At heavier weights for things like rows and really heavy presses, Ironmasters are the best I’ve used as far as adjustable dumbbells go. They feel the most like a traditional dumbbell and the knurling, although not perfect, is a nice touch for a dumbbell.
In fact, I’m not the only one that likes Ironmasters. My internet friend Brandon Campbell Diamond favors Ironmasters over all other adjustable dumbbells. Although I’d disagree with him slightly, his arguments are sound even if he trains in a basement gym.
Changing Between Weights
As with all dumbbells, there are definitely downsides. Their patented Quick-Lock design is not as quick as you’d assume. They aren’t slow to change, they have a great design; the plates are simply a bit of a hassle to load on and off, especially when working with different weights in the same session.
Everytime you go to change the weights, you also have to do mental math to decide how much weight is on the handle (just like you would with an Olympic barbell), but due to the plates being smaller, it’s a bit more time-consuming. More friction between the trainee and reaching their goal of improving their fitness means they’re less likely to use them.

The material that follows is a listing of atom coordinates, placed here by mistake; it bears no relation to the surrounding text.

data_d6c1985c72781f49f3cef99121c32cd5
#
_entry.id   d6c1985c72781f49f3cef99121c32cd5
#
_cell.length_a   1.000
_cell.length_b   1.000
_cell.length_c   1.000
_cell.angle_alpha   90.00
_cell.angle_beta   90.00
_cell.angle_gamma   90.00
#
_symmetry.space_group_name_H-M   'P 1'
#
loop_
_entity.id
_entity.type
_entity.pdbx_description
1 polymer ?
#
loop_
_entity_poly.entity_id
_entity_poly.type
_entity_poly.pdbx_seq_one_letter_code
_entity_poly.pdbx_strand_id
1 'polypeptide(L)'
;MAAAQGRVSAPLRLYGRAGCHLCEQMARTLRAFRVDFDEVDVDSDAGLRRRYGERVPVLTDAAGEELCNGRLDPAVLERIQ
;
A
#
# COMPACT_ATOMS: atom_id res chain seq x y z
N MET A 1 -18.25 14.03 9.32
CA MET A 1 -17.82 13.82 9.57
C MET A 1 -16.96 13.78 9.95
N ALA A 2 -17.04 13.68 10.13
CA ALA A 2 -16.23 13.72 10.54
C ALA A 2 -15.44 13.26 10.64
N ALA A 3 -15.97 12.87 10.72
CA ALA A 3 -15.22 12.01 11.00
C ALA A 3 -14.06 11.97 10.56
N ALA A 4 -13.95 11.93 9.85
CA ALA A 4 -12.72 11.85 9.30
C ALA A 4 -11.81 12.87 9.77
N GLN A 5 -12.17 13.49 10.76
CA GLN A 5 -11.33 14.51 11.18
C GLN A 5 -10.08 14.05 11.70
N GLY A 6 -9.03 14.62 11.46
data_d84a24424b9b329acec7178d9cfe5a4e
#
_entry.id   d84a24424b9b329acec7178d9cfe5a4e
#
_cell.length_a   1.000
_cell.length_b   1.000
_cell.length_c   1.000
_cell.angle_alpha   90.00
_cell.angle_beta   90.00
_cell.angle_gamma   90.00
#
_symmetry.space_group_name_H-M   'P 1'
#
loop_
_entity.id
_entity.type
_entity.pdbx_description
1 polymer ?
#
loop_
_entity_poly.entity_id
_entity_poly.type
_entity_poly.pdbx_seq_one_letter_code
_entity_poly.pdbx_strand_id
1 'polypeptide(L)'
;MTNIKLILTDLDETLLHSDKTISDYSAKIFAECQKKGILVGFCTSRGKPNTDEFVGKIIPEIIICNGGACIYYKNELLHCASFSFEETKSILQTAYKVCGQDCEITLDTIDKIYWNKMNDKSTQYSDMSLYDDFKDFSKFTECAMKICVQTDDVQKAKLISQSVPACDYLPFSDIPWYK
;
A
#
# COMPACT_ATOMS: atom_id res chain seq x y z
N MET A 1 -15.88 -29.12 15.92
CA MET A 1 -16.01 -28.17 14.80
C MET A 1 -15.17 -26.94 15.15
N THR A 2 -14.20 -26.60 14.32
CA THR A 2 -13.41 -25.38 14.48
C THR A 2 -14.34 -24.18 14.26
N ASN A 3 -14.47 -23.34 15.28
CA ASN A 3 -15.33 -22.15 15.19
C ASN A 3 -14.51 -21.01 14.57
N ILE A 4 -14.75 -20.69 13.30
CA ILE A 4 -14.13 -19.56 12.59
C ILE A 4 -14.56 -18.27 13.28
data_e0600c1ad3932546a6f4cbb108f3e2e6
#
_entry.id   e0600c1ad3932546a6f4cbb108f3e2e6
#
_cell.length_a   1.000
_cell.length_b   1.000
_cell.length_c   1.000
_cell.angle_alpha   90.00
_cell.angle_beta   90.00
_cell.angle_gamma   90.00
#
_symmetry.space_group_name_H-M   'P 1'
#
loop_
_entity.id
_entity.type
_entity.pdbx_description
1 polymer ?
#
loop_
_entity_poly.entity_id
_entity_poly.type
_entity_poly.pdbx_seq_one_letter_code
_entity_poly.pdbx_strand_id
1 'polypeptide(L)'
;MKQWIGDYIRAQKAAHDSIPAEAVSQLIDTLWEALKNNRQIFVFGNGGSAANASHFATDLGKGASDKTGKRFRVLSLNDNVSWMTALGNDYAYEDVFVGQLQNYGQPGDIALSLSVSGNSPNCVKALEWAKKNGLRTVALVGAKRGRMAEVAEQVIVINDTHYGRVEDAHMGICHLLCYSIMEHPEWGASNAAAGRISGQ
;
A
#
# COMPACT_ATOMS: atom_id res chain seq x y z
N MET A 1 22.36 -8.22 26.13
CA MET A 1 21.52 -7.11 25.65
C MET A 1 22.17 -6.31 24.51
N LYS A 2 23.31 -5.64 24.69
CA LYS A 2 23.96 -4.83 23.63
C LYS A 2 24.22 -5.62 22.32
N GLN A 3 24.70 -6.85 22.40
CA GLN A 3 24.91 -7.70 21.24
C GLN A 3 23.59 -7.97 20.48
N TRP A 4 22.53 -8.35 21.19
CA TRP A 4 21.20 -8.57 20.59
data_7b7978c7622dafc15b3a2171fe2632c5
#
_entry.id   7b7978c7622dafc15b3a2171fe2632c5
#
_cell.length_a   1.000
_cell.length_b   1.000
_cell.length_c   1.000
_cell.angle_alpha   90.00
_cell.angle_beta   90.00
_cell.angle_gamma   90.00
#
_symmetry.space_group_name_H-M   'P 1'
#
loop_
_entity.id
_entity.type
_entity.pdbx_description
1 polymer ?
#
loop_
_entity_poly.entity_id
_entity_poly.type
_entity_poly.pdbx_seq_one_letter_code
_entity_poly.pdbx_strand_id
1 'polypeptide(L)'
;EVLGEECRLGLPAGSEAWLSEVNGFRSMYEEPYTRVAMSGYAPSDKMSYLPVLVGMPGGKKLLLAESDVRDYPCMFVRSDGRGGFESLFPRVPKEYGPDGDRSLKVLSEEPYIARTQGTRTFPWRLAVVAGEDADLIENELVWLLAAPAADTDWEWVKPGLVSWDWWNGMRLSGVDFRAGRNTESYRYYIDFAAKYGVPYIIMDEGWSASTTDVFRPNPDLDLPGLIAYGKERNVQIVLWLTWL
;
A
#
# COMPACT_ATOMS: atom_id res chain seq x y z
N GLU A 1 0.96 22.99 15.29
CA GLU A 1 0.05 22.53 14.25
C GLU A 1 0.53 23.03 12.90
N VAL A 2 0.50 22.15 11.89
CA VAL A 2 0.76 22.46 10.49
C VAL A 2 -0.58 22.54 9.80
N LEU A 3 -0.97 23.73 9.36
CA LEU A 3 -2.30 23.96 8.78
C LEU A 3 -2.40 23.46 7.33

This problem really only presents itself if you’re trying to superset multiple movements with different weights. If you plan on supersetting very often, I probably wouldn’t recommend Ironmasters, to be honest.
Speaking of plates, the heavier the plates are, the more awkward it is to use the dumbbells due to the long handle. At a heavier weight, the dumbbells are fine for simpler dumbbell exercises like snatches and rows, but can be a bit unwieldy for things like presses. The handle is about 6.5” long, which is over an 1.5” longer than traditional dumbbells. If you have very large hands, that’s fine, but for most, it’s a bit of a nuisance.
The tight-locking screw that secures the plates together is good, but inevitably gets looser with enough use and if you drop the dumbbells.